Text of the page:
My sister writes pricing algorithms. She works for a major insurance company in London. So, she helps me start out with our pricing algorithm. And what it does is it takes into account the various factors that a consumer would consider when making a purchase decision. So, what’s the brand? What’s the condition? What’s the original retail value? All of these different factors go into this algorithm.

And the way she explains it to me is it’s no different than creating a pricing algorithm for a life insurance policy. There’s different factors that you need to take into account: age, pre-existing conditions, health issues. All that gets factored into your policy. Same exact thing with our pricing algorithm.

And it’s probably one of the most robust in the market. It counts over a 1,000 designers across 32 product categories. And so, the idea is that it’s better than human. It removes the subjectivity around it. So, you might think that this blouse is beautiful and you’ll make it at $100. But the next person’s like, “It’s hideous. It’s $30.” And it’s so subjective. It’s like how can we streamline this and create a uniform basis that’s calculated so that we can manage the expectations of both consignors and customers and create a true fair market value for these products at resale base? And that’s what we set out to do. And frankly, we’re doing it pretty exceptionally.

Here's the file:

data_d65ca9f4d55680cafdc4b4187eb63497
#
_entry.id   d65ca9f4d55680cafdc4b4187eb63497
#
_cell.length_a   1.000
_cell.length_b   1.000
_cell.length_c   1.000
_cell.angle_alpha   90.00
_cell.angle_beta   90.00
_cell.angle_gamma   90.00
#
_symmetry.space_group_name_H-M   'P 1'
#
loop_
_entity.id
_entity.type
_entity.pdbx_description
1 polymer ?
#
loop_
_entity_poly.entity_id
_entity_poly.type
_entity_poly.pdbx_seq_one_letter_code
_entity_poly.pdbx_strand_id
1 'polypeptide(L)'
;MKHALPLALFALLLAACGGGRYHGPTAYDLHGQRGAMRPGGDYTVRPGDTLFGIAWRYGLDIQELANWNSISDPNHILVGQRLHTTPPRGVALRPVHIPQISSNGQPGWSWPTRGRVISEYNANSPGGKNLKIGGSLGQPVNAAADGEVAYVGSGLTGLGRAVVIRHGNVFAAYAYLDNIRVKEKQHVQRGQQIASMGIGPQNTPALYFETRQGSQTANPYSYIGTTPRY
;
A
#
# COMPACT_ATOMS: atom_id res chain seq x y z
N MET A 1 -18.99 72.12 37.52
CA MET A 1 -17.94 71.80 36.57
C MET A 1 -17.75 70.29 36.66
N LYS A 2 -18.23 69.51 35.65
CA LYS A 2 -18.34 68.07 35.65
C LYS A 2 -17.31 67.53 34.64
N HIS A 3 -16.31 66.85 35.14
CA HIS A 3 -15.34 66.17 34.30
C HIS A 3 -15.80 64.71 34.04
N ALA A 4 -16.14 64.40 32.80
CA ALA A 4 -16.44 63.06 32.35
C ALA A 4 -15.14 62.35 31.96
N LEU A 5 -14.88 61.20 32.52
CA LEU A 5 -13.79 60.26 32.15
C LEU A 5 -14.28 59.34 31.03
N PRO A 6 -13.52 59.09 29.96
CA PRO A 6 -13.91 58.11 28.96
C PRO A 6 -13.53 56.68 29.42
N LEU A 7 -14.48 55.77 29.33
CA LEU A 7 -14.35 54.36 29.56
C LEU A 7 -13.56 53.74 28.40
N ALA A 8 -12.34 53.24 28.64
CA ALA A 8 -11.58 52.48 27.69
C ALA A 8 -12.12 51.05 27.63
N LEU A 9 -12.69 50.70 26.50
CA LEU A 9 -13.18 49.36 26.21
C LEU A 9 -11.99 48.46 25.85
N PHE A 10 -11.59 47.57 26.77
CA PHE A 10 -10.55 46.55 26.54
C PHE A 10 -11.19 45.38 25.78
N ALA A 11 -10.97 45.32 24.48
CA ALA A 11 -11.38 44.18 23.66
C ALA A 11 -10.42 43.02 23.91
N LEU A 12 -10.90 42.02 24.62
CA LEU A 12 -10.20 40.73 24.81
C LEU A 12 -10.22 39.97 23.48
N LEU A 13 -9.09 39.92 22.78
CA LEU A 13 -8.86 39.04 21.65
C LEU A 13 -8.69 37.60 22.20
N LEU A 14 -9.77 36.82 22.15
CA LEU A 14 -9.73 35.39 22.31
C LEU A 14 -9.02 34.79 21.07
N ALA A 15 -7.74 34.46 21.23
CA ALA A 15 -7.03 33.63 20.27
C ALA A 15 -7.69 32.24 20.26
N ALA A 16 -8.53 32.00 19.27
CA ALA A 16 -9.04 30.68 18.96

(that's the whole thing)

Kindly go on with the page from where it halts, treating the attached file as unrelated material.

CAMILLE [20:46]

Yeah. That’s so cool. I love that you took an idea and went and hit the ground running.


I’ve had a lot of doors closed on my face.

CAMILLE [20:55]

I was just going to say, I’m sure there’s bumps that happened. So, can you share any of those with us?


Absolutely, yeah. I funded the company solely. I took all of my savings from my law career and just threw it into this, which is incredibly scary and really hard to do, especially when there’s few people that believe in your idea. I’ve had my fair share of knocking on doors, trying to recruit people on our board, especially when I’m pitching to VCs. I've noticed it's really hard where people don't directly say to your face, “That’s never going to work,” but they’ll give you a sarcastic laugh like, “Good luck with that, honey. Best of luck on that, sweetie.”

And it’s hard, especially when you’re trying to explain to them we’re a team of all moms, we’re hustling, we have incredible technology behind us that we have developed, look at our board, we have major backers who believe in this idea and I’m coming to you to say, “We’re doing it differently and that’s scary. But I need you to take a bet on us because we’re going to win.”